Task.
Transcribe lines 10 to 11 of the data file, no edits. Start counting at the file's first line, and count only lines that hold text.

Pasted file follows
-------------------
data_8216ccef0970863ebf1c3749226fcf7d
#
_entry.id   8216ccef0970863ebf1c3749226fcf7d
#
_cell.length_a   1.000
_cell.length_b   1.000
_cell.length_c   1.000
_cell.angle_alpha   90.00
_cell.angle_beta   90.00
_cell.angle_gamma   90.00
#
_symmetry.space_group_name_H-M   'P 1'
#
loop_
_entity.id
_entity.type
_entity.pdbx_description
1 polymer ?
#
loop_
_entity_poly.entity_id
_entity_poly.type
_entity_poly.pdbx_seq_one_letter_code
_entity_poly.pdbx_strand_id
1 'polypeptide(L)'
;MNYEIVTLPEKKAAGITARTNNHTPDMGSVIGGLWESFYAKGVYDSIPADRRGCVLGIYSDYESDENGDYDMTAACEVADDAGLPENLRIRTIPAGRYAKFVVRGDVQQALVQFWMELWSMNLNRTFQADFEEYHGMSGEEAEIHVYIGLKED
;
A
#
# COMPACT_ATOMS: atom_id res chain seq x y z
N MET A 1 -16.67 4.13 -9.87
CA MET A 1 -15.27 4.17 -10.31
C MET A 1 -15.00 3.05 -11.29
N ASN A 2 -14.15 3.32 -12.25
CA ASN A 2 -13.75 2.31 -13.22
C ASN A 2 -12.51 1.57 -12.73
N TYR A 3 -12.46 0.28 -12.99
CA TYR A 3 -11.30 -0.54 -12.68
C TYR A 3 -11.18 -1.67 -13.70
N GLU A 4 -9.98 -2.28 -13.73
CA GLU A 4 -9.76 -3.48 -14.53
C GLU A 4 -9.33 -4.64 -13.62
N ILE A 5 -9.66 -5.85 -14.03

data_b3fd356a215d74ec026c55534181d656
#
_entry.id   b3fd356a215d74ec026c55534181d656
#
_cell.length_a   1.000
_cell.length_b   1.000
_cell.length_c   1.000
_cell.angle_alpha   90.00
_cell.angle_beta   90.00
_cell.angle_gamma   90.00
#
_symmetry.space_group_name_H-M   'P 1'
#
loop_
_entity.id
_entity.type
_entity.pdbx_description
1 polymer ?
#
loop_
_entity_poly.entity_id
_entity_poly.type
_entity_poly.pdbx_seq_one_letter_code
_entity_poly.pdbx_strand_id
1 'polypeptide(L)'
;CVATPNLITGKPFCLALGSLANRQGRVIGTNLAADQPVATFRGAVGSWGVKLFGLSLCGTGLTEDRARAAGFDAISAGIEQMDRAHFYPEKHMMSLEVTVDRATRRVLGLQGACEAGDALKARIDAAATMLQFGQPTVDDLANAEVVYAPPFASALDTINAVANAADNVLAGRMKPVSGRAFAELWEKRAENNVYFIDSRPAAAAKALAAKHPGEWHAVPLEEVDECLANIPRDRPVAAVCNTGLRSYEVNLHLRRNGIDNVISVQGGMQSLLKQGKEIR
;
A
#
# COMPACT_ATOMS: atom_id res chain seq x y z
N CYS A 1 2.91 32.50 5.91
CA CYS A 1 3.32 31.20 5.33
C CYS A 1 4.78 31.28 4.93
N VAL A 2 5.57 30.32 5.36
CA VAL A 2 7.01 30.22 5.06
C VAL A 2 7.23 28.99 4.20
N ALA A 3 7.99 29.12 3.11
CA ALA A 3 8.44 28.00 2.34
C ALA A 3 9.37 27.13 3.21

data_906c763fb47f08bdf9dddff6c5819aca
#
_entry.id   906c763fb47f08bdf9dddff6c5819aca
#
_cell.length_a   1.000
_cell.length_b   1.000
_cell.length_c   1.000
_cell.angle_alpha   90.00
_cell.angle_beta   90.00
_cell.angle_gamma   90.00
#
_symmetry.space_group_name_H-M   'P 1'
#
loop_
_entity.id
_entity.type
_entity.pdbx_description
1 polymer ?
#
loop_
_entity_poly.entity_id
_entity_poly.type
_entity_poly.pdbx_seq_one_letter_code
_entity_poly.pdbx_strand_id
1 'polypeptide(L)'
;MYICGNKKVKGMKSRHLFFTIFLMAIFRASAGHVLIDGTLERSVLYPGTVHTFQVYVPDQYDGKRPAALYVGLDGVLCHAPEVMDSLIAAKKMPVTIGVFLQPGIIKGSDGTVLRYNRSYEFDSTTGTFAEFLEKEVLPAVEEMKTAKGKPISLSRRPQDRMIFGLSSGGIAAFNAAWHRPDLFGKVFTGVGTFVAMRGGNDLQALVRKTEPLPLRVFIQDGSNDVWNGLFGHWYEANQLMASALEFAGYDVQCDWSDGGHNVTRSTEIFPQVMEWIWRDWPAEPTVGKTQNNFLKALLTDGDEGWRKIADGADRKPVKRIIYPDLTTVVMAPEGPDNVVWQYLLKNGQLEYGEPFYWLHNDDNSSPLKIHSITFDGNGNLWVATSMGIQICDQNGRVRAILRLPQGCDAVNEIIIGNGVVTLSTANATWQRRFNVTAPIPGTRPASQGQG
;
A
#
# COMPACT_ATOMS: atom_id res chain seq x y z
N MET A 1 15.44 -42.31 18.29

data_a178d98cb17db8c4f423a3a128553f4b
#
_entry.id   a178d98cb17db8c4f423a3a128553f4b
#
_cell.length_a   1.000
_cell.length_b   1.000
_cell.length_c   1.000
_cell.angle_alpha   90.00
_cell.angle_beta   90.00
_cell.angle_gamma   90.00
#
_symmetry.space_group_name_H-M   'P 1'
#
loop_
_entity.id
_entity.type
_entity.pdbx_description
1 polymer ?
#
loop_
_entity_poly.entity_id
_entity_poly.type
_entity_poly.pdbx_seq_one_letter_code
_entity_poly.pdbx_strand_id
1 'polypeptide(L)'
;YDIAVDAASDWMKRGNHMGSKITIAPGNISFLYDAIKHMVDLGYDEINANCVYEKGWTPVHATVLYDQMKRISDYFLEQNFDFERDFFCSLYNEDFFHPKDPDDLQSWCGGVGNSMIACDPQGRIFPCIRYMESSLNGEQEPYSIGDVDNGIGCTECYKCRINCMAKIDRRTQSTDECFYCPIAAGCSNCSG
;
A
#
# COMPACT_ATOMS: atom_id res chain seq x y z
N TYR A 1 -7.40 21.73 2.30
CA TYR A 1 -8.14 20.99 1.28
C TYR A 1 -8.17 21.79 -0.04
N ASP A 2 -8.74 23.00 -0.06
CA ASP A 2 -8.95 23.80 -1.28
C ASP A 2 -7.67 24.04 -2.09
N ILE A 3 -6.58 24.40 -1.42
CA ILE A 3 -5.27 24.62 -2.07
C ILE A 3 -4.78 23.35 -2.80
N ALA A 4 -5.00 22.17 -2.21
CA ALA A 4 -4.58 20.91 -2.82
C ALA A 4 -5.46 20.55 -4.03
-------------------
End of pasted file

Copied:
_cell.angle_gamma   90.00
#